But Barker’s hoped-for revolution in psychology never came. Behavior-setting surveys and day-in-the-life studies are expensive, labor-intensive, and time-consuming. In the 1960s, advances in computer science, linguistics, and neuroscience shifted the field away from its focus on observable behavior toward the inner workings of the mind.

As time went on, even loyal benefactors seemed at a loss about precisely what to do with him. In denying one grant application, an NIMH official wrote that Barker’s studies “seemed to bear no relation to the work of other investigators or to relevant bodies of sociological and anthropological theory.”

Barker died, in Oskaloosa, in September 1990, at the age of eighty-seven. Toward the end of his life, he, too, began to question some of his early formulations. He had once argued that behavior settings did not depend for their survival on any single individual. When one person leaves, the setting “coerces” others to pick up the slack, and life goes on much as before. The sharpest rebuke to that theory, however, was the fate of Barker’s field station itself. Though his colleagues tried to keep it open with new grants, it could not survive without him. The Midwest Psychological Field Station closed in 1972, running out of money the very year its founder retired.

When I visited Oskaloosa, in December 2010, the town no longer seemed profitably “undermanned.” Its population had grown only slightly since One Boy’s Day, to about 1,100, but many of Barker’s behavior settings had vanished.

I had a map of local businesses from the 1940s that I’d copied from Barker’s voluminous archives, which are housed at the University of Kansas. Gone now from the square are the bandstand, the hotel, and the grocery stores. In 1960, a tornado destroyed the town’s majestic courthouse; its replacement is an insipid modern box. The Oska Theatre has been dark for decades.

Parker’s variety store, one of Oskaloosa’s oldest retailers, remains, but it closed its century-old pharmacy a few years ago. (The store’s name recently changed to Country Corner Variety.) Barker considered the variety store the town’s most important setting. Many Oskaloosans I spoke to still see it that way. “If that ever closes,” Frances Snell, a third-generation Oskaloosan and former member of the town council and the school board, told me, only half jokingly, “we’ll just have to shut the town down.”

The courthouse and county offices keep alive a couple of small restaurants, a bank, a law firm, and a bar called Stinkys Other Side. But most townspeople told me that they do their shopping in Lawrence or Topeka.

A dozen older Oskaloosans agreed to meet me at the local genealogical society one afternoon to talk about changes in the town since Barker’s day. Donna Ward, a retired county register of deeds, told me about a photograph she has of her mother and around a hundred other students at Sunday school at the Presbyterian church. “Now we’re lucky if we have sixteen at Sunday worship. And we don’t have Sunday school.”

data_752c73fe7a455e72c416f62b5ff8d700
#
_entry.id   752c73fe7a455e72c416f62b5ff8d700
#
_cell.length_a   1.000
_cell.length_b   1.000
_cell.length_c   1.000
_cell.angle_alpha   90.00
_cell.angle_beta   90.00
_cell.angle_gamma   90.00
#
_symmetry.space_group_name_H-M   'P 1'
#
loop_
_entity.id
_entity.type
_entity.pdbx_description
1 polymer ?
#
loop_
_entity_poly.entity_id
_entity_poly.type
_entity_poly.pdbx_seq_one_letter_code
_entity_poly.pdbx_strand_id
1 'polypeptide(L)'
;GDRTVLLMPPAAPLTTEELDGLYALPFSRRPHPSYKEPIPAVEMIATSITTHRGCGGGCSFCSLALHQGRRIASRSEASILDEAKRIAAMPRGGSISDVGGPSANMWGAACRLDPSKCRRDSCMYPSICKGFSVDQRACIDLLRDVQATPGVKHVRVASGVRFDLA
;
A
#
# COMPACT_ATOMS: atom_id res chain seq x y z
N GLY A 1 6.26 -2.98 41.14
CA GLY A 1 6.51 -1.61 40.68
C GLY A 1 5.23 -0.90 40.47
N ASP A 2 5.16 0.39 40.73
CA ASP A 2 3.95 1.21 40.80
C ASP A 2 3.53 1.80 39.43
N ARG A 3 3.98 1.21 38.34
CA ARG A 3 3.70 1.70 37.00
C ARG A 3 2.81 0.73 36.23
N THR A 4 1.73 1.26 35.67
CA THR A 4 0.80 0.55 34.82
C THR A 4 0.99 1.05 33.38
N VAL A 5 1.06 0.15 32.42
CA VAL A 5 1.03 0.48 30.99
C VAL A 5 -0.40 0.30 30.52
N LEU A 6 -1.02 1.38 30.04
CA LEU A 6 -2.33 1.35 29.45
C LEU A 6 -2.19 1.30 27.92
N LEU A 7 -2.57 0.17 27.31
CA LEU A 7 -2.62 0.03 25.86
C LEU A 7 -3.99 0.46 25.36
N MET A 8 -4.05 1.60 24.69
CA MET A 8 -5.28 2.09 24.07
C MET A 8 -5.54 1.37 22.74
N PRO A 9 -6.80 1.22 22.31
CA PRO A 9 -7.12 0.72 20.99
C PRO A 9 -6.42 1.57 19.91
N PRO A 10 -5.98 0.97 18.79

A raft of social organizations and women’s auxiliaries have disappeared. “Several clubs were really good and just kind of died on the vine,” said Nancy Reed, a retired accountant. “It was lack of participation, and age, and the fact that women went to work.”

According to the U.S. Census, 1950 was the first decade in which Kansas’s urban population was greater than its rural one. Barker had settled in “Midwest” at almost the precise moment small towns began to fade from the American landscape. New interstates allowed for longer commutes. Television and air-conditioning sucked people off porches and into living rooms. Large chain stores began pecking away at the livelihoods of family-owned shops on town squares.

Barker’s books, still available in the town’s tiny library, are a record of how much has been lost. Together with the documents and photographs in Barker’s archive at the University of Kansas, they offer a richly hued portrait of a Midwestern town at midcentury and of that town’s chief booster, a man who exalted the small and the ordinary.

Raymond Birch” is a pseudonym; the field station cloaked not only the town’s identity but also that of everyone in it. When I first phoned people in Oskaloosa, most said they had no recollection of the boy’s real name. Some took a guess, but none of these bore out.

Eventually I got an email from a woman I had not contacted. She wrote that her late mother had told her that their long-ago neighbor had been “the child referred to in a book written by a KU professor.” The child’s name was Gary Morgan. He now lived in a small town in western Pennsylvania.